The Eastern Ontario Health Unit (EOHU) has some extra help against the Covid-19 pandemic in the form of several previously-retired nurses who have returned to work to provide extra support in the fight against the virus.

Across Canada thousands of retired health care workers have answered the call to assist in fighting the pandemic. While for some the choice to return to work may have been difficult, for two local residents, it was an easy decision to make.

“I honestly felt an inner call, in the sense you could see how (the pandemic) was building,” says Dawn MacDuff of Vankleek Hill, a Queen’s University Bachelor of Nursing Science graduate and Registered Nurse.

A statement from the World Health Organization in late March which forecast that the Covid-19 pandemic could last 18 months was a major trigger, according to MacDuff, who says, “That statement at that moment really struck me.”

When she received a call from the EOHU inquiring if she would be available to return to work just a few days after seeing the statement from WHO, MacDuff didn’t hesitate in confirming her availability. “I thought if I can help out in any way that would be a good thing.”

MacDuff had worked at the health unit in Alexandria from 1984 until her retirement in 2017, capping a 33-year career which included working at both the Hawkesbury General Hospital and the Smith Clinic. Her first day back was April 20 for orientation and training where she immediately saw some familiar faces among the four retired nurses on hand. One was Margaret MacDonald, who had worked with MacDuff for almost her entire career at the health unit before they both retired. The two have been working together for the Alexandria office of the EOHU for the past month while two other returnees are manning the Casselman office. The close relationship from the past has helped make the adjustment comfortable.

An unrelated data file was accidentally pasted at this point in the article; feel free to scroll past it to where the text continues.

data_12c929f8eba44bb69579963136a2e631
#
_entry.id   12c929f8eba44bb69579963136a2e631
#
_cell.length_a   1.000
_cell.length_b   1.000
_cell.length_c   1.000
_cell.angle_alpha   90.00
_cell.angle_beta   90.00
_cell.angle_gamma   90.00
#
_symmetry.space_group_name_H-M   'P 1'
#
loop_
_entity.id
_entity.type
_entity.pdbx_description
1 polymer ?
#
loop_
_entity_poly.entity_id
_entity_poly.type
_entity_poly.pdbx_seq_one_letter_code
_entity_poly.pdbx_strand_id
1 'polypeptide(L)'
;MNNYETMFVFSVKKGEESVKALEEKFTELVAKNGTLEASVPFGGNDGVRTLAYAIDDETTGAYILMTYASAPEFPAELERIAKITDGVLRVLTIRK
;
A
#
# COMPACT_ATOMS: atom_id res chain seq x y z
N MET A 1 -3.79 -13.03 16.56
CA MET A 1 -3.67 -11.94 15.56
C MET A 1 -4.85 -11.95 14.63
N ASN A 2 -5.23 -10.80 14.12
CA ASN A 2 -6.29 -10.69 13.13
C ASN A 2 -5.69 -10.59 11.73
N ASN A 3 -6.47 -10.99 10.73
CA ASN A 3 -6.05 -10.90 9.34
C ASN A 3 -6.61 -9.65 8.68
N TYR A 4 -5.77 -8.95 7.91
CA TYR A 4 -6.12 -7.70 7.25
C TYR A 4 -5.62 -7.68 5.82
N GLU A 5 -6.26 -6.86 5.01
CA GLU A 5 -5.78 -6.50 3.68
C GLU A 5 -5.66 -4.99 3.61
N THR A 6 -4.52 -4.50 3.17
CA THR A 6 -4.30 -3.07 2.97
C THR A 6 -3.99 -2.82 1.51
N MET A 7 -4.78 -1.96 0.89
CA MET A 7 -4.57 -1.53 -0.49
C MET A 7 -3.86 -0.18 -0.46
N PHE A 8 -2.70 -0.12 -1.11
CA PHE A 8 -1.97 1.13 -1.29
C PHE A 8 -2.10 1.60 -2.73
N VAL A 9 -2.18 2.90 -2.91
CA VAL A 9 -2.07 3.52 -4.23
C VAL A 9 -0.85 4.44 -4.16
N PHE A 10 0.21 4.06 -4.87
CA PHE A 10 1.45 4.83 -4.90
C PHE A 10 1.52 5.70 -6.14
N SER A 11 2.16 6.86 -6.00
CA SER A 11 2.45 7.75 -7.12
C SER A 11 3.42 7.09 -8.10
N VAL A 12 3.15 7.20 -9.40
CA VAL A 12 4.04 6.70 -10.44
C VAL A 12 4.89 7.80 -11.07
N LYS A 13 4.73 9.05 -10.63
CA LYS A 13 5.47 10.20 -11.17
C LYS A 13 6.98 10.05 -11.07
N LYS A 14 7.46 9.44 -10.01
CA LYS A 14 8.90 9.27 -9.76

“(Margaret) and I have been of great support to each other because we worked together for over 30 years,” MacDuff notes.

The pair have been extremely busy over the past month, working several days a week from their homes handling calls put in to the EOHU’s health telephone line and responding to Covid-19 inquiries. It’s a service that is very much needed and appreciated by both the health unit and the public, says MacDonald.

“Many people (who call in) are frightened by what is going on and they really need proper information and guidance. We can offer reassurance and explanations,” she said.

MacDonald, who lives just outside of Green Valley, had also heard of the need for retired nurses to return to work. However, unlike MacDuff, she was not contacted by the EOHU because MacDonald did not appear on the active nurses list, her license having expired in September of 2019. But she contacted the health unit to let them know she was available and then applied to have her license renewed. Due to the pandemic, the license renewal process was simpler than usual.

“The College of Nurses made it very easy to get out renewed licenses (due to Covid-19),” MacDonald says. “The process was very quick and the fees were waived.”

With her license in hand, MacDonald was very happy to return to work. “I am very happy to be back. I feel like I can contribute and I can be doing something. I just am fortunate enough to be in a position to help out.”

With the returned retirees able to perform services such as manning the health lines while working from home, health units and hospitals have been able to free up staff from those jobs to perform other duties such as Covid-19 testing. The extra staff also means that regular full-time staff can receive occasional days off despite the increased workload. Both MacDonald and MacDuff say staff at the Health Unit have been very welcoming and appreciative of the extra help. There have also been a few jokes and fun times with the return.

“I’ve been called a newbie by some people and a legend by others,” laughs MacDuff, who notes the staff at the health unit have been both friendly and accommodating of the individual schedules of each of the returning retirees. “I give them my availability and they work around it. They’ve been wonderful.”

Her new position with the health unit has also allowed MacDuff to view first hand the benefits of all of the local groups such as the food banks and Meals on Wheels and the services they offer while also co-ordinating with each other. She notes the same thing about local residents and their response to Covid-19 using the example of Facebook support pages and others which provide entertainment for people stuck at home.

“I am so proud of my home community,” MacDuff beams. “It is so amazing to see all of the people and organizations in Vankleek Hill coming together to do things and provide support.”

While both are enjoying their work, MacDuff and MacDonald say they previously had no plans to return to nursing. That the opportunity presented itself and the circumstances which caused it came as a complete surprise.

“I never imagined anything like this could happen,” says MacDonald.

Margaret MacDonald (left) and Dawn MacDuff